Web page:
Famous for its high-speed TGV trains, France is now seeing the launch of a new rail revolution - slow trains. John Lichfield looks at the ambitious plan to reconnect some of France's forgotten areas through a rail co-operative and a new philosophy of rail travel.

OPINION: France's 'slow train' revolution may just be the future for travel
The slow trains would better connect rural France. Photo: Eric Cabanis/AFP

France, the home of the Very Fast Train, is about to rediscover the Slow Train.

From the end of this year, a new railway company, actually a cooperative, will offer affordable, long-distance travel between provincial towns and cities. The new trains – Trains à Grande Lenteur (TGL)?– will wander for hours along unused, or under-used, secondary lines.

The first service will be from Bordeaux to Lyon, zig-zagging across the broad waist of France through Libourne, Périgueux, Limoges, Guéret, Montluçon and Roanne. Journey time: seven hours and 30 minutes.

Other itineraries will eventually include: Caen to Toulouse, via Limoges in nine hours and 43 minutes and Le Croisic, in Brittany, to Basel in Switzerland, with 25 intermediate stops  in 11 hours and 13 minutes.

To a railway lover like me such meandering journeys through La France Profonde sound marvellous. Can they possibly be a commercial proposition?

Some of the services, like Bordeaux-Lyon, were abandoned by the state railway company, the SNCF, several years ago. Others will be unbroken train journeys avoiding Paris which have never existed before – not even at the height of French railway boom at the end of the 19th century.

The venture has been made possible by the EU-inspired scrapping of SNCF’s monopoly on French rail passenger services. The Italian rail company Trenitalia is already competing on the high-speed TGV line between Lyon and Paris.

The low-speed trains also grow from an initiative by President Emmanuel Macron and his government to rescue some of France’s under-used, 19th century, local railways – a reversal of the policy adopted in Britain under Dr Richard Beeching from 1963.

The cross-country, slow train idea was formally approved by the rail regulator before Christmas. It has been developed by French public interest company called Railcoop (pronounced Rye-cope), which has already started its own freight service in south west France.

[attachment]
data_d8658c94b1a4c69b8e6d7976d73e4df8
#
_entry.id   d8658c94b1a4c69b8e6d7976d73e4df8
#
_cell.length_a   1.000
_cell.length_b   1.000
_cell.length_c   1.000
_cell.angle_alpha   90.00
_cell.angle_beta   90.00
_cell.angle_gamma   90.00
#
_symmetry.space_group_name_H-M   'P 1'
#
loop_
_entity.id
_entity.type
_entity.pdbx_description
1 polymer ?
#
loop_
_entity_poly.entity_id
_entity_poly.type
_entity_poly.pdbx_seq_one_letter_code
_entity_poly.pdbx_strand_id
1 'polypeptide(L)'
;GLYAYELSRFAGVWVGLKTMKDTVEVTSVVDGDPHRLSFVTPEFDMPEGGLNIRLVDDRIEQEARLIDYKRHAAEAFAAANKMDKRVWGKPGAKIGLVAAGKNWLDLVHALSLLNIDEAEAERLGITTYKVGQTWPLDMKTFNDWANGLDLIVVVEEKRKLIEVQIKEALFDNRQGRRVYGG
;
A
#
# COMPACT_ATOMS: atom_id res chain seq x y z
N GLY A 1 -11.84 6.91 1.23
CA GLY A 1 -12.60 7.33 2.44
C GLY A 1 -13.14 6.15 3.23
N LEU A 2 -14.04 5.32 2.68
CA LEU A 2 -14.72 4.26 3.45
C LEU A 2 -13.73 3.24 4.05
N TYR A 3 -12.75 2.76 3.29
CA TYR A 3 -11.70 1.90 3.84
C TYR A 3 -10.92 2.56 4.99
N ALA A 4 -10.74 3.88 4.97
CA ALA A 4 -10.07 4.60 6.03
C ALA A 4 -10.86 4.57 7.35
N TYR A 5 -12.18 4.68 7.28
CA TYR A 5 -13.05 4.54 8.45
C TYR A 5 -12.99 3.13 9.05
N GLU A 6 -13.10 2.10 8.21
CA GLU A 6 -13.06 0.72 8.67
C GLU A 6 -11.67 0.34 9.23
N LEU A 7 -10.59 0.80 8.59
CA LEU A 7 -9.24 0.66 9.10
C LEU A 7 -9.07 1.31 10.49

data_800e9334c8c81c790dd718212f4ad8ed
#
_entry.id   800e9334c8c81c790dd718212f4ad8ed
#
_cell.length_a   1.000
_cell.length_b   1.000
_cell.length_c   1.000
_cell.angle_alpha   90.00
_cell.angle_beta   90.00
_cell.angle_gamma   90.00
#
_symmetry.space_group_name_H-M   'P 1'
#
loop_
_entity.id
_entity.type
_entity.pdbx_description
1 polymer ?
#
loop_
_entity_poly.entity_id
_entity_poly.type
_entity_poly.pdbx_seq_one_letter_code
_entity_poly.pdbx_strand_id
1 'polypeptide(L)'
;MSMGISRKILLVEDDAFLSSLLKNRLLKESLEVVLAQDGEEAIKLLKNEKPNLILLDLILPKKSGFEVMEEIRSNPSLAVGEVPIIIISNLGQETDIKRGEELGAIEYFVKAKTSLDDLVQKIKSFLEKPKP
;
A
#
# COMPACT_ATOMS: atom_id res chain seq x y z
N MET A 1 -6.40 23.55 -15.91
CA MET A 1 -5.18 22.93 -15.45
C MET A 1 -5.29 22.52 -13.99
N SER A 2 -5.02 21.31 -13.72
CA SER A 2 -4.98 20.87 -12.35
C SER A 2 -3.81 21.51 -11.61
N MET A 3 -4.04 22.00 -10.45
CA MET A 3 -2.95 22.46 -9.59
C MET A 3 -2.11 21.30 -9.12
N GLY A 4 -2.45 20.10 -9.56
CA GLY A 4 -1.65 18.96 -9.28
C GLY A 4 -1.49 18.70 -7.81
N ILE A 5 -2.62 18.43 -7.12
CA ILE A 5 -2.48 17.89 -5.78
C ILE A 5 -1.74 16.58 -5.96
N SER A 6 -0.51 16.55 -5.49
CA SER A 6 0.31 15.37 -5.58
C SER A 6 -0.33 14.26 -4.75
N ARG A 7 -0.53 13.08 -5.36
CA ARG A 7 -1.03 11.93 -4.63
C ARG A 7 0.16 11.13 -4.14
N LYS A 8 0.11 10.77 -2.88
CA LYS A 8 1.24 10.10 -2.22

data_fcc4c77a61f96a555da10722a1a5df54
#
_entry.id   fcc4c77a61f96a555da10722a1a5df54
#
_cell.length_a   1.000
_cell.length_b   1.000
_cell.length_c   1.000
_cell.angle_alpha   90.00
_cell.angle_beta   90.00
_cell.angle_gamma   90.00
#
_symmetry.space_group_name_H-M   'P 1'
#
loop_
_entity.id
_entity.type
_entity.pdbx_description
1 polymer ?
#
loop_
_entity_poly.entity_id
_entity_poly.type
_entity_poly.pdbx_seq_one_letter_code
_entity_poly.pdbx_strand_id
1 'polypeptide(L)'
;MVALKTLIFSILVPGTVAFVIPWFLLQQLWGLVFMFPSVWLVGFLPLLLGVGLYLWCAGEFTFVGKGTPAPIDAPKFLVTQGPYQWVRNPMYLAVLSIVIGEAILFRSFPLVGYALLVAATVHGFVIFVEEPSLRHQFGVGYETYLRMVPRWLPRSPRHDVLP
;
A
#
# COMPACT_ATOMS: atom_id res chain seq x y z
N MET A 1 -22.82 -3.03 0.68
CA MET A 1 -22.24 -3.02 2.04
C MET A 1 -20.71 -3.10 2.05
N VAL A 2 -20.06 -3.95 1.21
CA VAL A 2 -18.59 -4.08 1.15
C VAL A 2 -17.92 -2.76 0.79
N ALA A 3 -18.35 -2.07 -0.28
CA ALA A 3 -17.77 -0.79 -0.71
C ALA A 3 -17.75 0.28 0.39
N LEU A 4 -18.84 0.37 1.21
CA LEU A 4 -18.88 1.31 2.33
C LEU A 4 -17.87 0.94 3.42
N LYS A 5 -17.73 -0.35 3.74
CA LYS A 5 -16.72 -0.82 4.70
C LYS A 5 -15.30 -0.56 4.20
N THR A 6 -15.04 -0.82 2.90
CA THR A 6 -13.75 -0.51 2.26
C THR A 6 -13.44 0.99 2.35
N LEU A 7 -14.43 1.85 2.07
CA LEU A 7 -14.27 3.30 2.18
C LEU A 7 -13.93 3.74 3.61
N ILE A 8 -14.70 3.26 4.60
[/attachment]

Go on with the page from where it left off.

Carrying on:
Ticket prices are still being calculated but they are forecast to be similar to the cost of “ride-sharing” on apps like BlaBla Car.

A little research shows that a Caen-Toulouse ticket might therefore be circa €30 for an almost ten-hour journey. SNCF currently demands between €50 and €90 for a seven-and-a-half-hour trip, including crossing Paris by Metro between Gares Saint Lazare and Montparnasse.

Maybe Railcoop is onto something after all.

The company/cooperative has over 11,000 members or “share-holders”, ranging from local authorities, businesses, pressure groups, railwaymen and women to future passengers. The minimum contribution for an individual is  €100.

The plan is to reconnect towns ignored, or poorly served, by the Train à Grande Vitesse (TGV) high speed train revolution in France of the last 40 years. Parts of the Bordeaux-Lyon route are already covered by local passenger trains; other parts are now freight only.

In the longer term, Railcoop foresees long-distance night trains; local trains on abandoned routes; and more freight trains.  It promises “new technological” solutions, such as “clean” hydrogen-powered trains.

MAP France’s planned new night trains

For the time being it plans to lease and rebuild eight three carriage, diesel trains which have been made redundant in the Auvergne-Rhône-Alpes region.

There will be no space for a buffet or restaurant car. Restaurants and shops along the route will be invited to prepare local specialities which will be sold during station stops and eaten on board.

What a wonderful idea: French provincial meals on wheels; traiteurs on trains.

Olivia Wolanin of Railcoop told me: “We want to be part of the transition to a greener future, which is inevitably going to mean more train travel.

“We also want to offer journeys at a reasonable price to people who live in or want to visit parts of France where train services have all but vanished. We see ourselves as a service for people who have no cars – but also for people who DO have cars.”

Full disclosure. I am a fan of railways. I spent much of my childhood at Crewe station in Cheshire closely observing trains.

Three years ago I wrote a column for The Local on the dilemma facing SNCF and the French government on the 9,000 kilometres of underused and under-maintained local railway lines in France. Something like half had been reduced to low speeds because the track was so unreliable. Several dozen lines had been “suspended” but not yet officially axed.

The government commissioned senior civil servant, and rail-lover, François Philizot to study the problem. After many delays, he reported that much of the French rail network was in a state of “collapse”. Far from turning out to be a French Beeching, he recommended that a few lines might have to close but most could and should be saved – either by national government or by regional governments.

Since then the Emmanuel Macron-Jean Castex government has promised a big new chunk of spending on “small lines” as part of its €100 billion three year Covid-recovery plan. Even more spending is needed but, for the first time since the TGV revolution began in 1981, big sums are to be spent on old lines in France as well as new ones.

The Railcoop cross-country network, to be completed by 2024-5, will run (at an average of 90 kph) partly on those tracks. Can it succeed where a similar German scheme  failed?

François Philizot suggested in a recent interview with Le Monde that a revival of slow trains might work – so long as we accept that a greener future will also be a less frenetic future.

“When you’re not shooting across the country like an arrow at 300 kph, you can see much more and you can think for much longer,” Philizot said.

Amen to that.